This old quote from Boris Johnson feels very relevant right now

This old quote from Boris Johnson feels very relevant right now
Alistair Campbell likens Boris Johnson to 'turd you can't flush away'

We’re not quite sure how we got back here, but Boris Johnson is reportedly set to run for Prime Minister once again.

It was just a matter of weeks ago that Johnson stood outside Number 10 and told the nation “them’s the breaks” and informed them he would be leaving under the weight of numerous scandals.

Now, after the laughably short time Truss endured as PM, he’s said to be running in the hastily organised leadership race.

The Times has reported it has been told the 58-year-old is expected to stand, despite the fact he still faces an inquiry into whether he misled parliament over Partygate.

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There’s all sorts of chatter about the news online, and some are returning to a column Johnson wrote back in 2011 which feels more timely than ever right now.

Back then, Johnson was writing about the Labour government led by Gordon Brown.

Comparing Brown to Muammar al-Gaddafi, Johnson wrote in the Telegraph: “When a regime has been in power too long, when it has fatally exhausted the patience of the people, and when oblivion finally beckons – I am afraid that across the world you can rely on the leaders of that regime to act solely in the interests of self-preservation, and not in the interests of the electorate.”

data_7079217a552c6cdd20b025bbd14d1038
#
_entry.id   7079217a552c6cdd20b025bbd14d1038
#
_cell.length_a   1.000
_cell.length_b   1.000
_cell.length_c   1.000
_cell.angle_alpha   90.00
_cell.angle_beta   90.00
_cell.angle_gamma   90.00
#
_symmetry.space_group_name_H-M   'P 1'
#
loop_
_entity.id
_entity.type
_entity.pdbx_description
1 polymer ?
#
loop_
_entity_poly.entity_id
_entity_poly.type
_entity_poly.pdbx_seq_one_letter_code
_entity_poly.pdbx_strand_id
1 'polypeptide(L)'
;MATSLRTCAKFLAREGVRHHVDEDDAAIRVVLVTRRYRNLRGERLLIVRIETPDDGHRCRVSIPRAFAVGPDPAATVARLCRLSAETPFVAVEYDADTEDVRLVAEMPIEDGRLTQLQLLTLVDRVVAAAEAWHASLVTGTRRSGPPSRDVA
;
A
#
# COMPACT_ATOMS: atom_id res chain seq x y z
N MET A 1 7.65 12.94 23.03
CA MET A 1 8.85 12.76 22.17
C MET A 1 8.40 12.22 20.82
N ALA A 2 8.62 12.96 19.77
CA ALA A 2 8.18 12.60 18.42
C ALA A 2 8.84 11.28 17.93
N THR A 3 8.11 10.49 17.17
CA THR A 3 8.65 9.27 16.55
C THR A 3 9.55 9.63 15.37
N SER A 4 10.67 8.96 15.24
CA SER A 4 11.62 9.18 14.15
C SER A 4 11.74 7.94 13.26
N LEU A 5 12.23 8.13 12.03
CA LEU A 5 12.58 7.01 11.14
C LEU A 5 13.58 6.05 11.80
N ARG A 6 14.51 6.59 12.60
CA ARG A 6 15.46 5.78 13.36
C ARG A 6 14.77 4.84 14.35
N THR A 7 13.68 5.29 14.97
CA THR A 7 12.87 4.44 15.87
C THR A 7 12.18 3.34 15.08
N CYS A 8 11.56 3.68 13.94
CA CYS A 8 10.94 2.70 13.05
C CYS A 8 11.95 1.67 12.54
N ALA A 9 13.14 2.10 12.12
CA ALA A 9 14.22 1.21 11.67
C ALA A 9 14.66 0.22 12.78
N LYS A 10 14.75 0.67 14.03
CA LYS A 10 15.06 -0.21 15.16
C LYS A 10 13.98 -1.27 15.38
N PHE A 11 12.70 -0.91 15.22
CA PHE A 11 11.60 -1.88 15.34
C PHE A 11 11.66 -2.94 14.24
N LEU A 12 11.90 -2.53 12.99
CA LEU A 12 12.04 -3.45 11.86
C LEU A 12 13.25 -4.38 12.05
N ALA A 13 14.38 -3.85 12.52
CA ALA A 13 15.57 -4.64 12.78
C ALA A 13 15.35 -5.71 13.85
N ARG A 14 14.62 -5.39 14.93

With the Tories teetering after 12 years in power, and with Labour way ahead in the polls, it seems more prescient than ever.

Emily Maitlis recently gave her thoughts on the situation surrounding the embarrassingly short time in office enjoyed by Truss – suggesting that Johnson could have planned for this particular set of circumstances.

Maitlis took to Twitter to write: “Worth considering this could be exactly the end game Boris Johnson had in mind when he endorsed a weak candidate he could see would quickly and irredeemably fail.

“Whilst it may look like a shambles from the outside, it might just have been playbook politics…”

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